Starring Lexa Doig, Lisa Ryder, Chuck Campbell, Kane Hodder. Directed by James Isaac. (2002, 93 min)
This was the last movie I ever went to a theater to see by myself.
One weekend when my mother-in-law came to visit, my wife suggested taking her to the Saturday Market in downtown Portland. I must have had a look on my face like I'd just caught a whiff of someone else's fart, because she simply sighed and said I could stay home.
"You sure, honey?" I asked with mock-concern, doing the Snoopy dance in my head.
"Yeah, just make sure to go to the store and pick up stuff to barbecue later," she replied. Then off they went, Francie, her mom and our daughter, Natalie.
I have nothing against the Saturday Market, so long as I'm not there. Row upon row of homemade preserves, breads & sauces, tie-dye t-shirts, blown glass, hemp clothing, hippie jewelry and art made from boat propellers, all sold by folks who look like they really enjoyed the 60s. There's also a lot of would-be artists, breakdancers and street musicians. Of those, the only one who ever impressed me was this scraggly, pot-bellied Elvis impersonator with thick glasses, who looked like he'd lived his entire life as a mountain man. His toy guitar didn't even have strings, but he knew all of The King's moves as he croaked out "Heartbreak Hotel." The guy may have lacked any discernable talent, but at least he was different. Hence, his guitar case was the only one I tossed my change into.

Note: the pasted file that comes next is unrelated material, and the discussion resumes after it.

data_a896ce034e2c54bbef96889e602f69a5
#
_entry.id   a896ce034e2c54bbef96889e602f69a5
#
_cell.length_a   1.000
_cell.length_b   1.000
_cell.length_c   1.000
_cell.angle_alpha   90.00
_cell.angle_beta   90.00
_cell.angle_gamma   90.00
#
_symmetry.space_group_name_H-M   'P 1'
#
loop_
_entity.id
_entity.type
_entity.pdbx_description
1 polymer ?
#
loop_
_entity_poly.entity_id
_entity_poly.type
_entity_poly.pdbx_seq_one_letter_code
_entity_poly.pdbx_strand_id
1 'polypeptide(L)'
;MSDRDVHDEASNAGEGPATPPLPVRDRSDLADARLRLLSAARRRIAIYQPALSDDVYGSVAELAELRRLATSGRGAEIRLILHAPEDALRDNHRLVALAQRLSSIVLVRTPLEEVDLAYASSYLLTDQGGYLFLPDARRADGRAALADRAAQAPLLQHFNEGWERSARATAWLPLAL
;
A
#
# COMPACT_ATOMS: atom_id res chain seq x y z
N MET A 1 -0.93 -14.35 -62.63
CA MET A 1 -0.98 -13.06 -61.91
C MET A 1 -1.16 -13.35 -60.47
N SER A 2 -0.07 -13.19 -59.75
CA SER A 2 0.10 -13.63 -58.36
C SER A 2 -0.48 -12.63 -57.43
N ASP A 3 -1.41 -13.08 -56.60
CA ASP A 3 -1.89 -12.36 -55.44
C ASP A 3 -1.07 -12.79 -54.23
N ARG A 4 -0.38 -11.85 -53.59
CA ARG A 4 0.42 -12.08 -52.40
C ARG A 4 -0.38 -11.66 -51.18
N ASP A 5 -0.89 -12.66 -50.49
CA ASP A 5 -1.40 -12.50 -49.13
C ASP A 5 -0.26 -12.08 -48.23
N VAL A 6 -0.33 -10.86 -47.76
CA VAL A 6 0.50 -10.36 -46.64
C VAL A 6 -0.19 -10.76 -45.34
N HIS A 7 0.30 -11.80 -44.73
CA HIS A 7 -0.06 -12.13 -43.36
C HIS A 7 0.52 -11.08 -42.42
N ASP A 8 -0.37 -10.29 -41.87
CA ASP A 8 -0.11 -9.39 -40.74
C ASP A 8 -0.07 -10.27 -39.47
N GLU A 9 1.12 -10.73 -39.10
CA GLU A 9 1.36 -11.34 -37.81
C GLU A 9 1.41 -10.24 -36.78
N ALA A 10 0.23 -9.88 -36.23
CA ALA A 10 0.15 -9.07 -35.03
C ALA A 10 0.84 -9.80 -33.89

As a teacher, husband and father, having an afternoon to myself was a rare occasion indeed, so I decided to make the most of it and do something I hadn't done in ages...take in a movie all by myself.
When I was a kid, I used to go to movies alone all the time. On their way to afternoon Portland Buckaroos hockey games (the Buckaroos were a minor league franchise), Mom & Dad would drop me off at the Southgate. I enjoyed those times, sitting in the dark, nothing but me and the screen. Sometimes I got to bring a friend, or was forced to bring my sister, but if it was a movie I was really dying to see, I preferred going alone. I guess that might be considered a little weird, but I didn't know that at the time.
I don't know why going to the movies has always been considered a social activity. Sure, I understand the whole dating thing, but other than that, why does almost everyone on Earth feel the need to have a companion at the movies? Unless you are a total douchebag, it isn't like you're gonna be shooting the breeze once the lights go down. And unless you are on a date, you aren't likely to give a single thought to the person next to you until the movie's over.